Wednesday October 19, 2022

Movie Review: Shadows Over Shanghai (1938)


So this is where Edward Woods wound up.

In case you don’t know his story: Woods lost the starring role in the 1931 gangster flick “The Public Enemy” when, a few weeks into production, the writers, the director and eventually the producer realized, “You know, this Cagney fellow has some verve and snap to him,” and switched their roles. The decision relegated Woods to second banana, which seemed to seal his fate. For the rest of the decade, he was mostly fourth-billed in increasingly cheaper productions, until this final straw, his last film role: sixth-billed in a shitty Poverty Row production and acting opposite a woman so wooden she could attract termites. 

He plays Peter, the deliverer of the film’s maguffin. His sister Irene (Lynda Grey, the wooden one) works at the Woosung Refuge for War Orphans, and one day she and a gray-haired elder are talking paternalistically about their Chinese charges when a plane flies overhead. No, two planes. She assumes it’s Peter and a friend, but it’s not a friend. It’s the movie’s villain, Igor Sargoza (Robert Barrat, with a bad Russian accent and worse Leninesque goatee), who shoots down Peter’s plane. There’s a crash landing but no fire. Bandaged and awaiting greater medical attention, Peter pleads with his sister to complete his mission: something about getting an amulet to friends in San Francisco. “Whoever has that amulet can either help or rob China,” he says. “I gave Hoy Long my word that China would not be robbed.”

Hoy Long? Yeah, we never see him.

Passport problems
Later we find out it’s half an amulet, and someone in San Francisco has the other half, and … you know the rest. It’s such a hoary premise that when our hero, newspaper reporter Johnny McGinty (James Dunn), hears about it, he says that it’s like something out of the comics. It’s the screenwriters mocking their industry. Or themselves. 

Anyway, that’s why Sargoza shot down Peter. And why he follows Irene to Shanghai. He wants the amulet, too. Which begs the question why he shot down Peter in the first place. Isn’t that risking the thing he’s after? Or is the amulet fireproof?

In Shanghai, Irene and McGinty meet when he fights off the men attacking her, then again at the Café Hotel, since, in a helluva coincidence, he’s friends with Howard Barclay (Ralph Morgan), the very man Peter told her to seek out if she ran into trouble. Her trouble? She didn’t have a passport.

She: Do I have to have a passport even for an evacuation?

We also get a semi-creepy scene in the hotel room when the three leads meet up: 

Barclay: Would you believe I used to dangle her on my knee when she was a mere infant?
McGinty: Mmm. That’d be alright about now.

There’s a secondary villain, too, Yokahama, played by Paul Sutton in yellowface, and our heroes are captured, released, captured, escape, etc. Much of the movie has a cheap, movie-serial feel to it, and much of the action involves where to hide the amulet: first in McGinty’s camera, then in an incense burner. Except, oh no, that’s an explosive device that kills Sargoza. So much for the amulet. Except, oh phew, Barclay never put it there. He still has it. And he gives it to Irene and McGinty as they prepare to sail to America. But … without him? He’s not going?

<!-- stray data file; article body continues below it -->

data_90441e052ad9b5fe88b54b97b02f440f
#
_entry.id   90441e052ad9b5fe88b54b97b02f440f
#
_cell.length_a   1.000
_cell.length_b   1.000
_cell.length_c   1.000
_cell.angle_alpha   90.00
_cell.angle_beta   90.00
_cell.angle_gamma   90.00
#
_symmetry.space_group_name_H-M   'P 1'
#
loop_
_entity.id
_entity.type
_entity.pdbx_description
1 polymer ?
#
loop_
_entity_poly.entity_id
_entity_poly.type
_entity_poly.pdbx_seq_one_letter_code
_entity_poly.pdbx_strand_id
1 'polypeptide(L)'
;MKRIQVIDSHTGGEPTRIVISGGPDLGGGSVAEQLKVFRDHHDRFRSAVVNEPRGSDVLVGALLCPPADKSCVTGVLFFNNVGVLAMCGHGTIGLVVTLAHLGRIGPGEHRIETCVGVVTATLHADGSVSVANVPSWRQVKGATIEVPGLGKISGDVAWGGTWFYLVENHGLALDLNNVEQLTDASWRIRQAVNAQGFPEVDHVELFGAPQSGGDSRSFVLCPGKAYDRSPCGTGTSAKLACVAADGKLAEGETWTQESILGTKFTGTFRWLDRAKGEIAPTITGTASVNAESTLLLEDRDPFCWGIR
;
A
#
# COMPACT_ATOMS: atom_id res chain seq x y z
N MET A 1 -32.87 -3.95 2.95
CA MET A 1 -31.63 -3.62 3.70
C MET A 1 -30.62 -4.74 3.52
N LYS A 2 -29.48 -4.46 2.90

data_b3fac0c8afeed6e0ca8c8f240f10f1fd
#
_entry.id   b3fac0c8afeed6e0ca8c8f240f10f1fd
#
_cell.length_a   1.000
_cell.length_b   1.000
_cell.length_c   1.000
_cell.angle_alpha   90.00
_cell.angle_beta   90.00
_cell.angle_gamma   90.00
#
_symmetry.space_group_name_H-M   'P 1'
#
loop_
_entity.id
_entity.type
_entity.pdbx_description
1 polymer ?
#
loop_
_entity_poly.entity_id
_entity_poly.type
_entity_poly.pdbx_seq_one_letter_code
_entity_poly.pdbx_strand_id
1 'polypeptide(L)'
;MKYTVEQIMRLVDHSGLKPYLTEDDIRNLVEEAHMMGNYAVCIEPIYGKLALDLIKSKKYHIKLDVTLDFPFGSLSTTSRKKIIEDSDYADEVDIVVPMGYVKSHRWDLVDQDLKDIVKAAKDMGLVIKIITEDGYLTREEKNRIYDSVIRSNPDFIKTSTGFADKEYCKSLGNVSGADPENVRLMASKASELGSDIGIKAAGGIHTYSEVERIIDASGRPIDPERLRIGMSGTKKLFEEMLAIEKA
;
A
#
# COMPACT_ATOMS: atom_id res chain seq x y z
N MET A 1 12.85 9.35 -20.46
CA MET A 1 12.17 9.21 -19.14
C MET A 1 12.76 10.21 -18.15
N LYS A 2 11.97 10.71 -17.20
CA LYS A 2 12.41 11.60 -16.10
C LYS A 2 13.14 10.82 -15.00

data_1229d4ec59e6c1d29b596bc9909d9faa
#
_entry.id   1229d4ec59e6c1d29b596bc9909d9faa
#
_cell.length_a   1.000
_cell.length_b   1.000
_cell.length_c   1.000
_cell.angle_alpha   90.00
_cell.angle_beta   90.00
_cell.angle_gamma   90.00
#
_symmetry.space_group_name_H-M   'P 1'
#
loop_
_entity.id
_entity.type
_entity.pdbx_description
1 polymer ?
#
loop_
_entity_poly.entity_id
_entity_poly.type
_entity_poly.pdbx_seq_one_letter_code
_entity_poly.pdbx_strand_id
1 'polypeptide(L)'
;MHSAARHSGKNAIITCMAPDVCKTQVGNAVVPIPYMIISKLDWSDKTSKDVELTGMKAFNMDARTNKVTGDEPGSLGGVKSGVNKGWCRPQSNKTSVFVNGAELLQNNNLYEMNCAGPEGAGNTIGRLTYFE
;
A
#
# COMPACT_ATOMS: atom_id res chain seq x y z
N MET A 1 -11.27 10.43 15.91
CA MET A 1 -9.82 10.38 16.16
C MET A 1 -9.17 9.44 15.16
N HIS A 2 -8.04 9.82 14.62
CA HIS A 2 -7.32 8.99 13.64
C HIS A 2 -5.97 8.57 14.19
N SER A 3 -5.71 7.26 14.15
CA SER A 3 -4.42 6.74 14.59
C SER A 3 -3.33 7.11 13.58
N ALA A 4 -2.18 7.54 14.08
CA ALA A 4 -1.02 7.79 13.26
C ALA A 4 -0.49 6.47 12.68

Believe me, Johnny, there’s nothing in the world I’d like more. It’s been a long time since I’ve seen the Statue of Liberty. In fact, it’s a long time since I’ve seen … liberty of any kind.

And that’s that.

Everything about the movie has a sad defeated air. Everyone seems to have started out in better places and wound up here.

The other Warner
The movie was made by Franklyn Warner Productions, which was responsible for seven cheapies between 1938 and 1940. Three of them, including this one, were directed by Charles Lamont, who directed 87 features in his day. He started out in silent comedies with Mack Sennett, then went on to do Donald O’Connor teen flicks, the Ma and Pa Kettle series, and a few latter Abbott and Costellos. Apparently he’s also been credited with the discovery of Shirley Temple. The girl, not the drink.

As for our boy? We only see Edward Woods in the first 10 minutes. After he sends sis on the mission, Sargoza shows up, demands the amulet, searches him, and then goes to the Chinese orphans standing in the window. He asks them if the girl got the amulet. One of the kids replies, “I saw nothing. Nothing,” like an ur-Sgt. Schultz. That made me smile.

Sargoza figures it out anyway. “Girl was here,” he says to Peter. “Did you give to her? Did you?”

Peter’s answer is silence. And that’s the last time we ever saw Edward Woods on a movie screen.

Posted at 08:09 AM on Wednesday October 19, 2022 in category Movie Reviews - 1930s  
« Movie Review: Hot Saturday (1932)   |   Home   |   Movie Review: Outside the Law (1920) »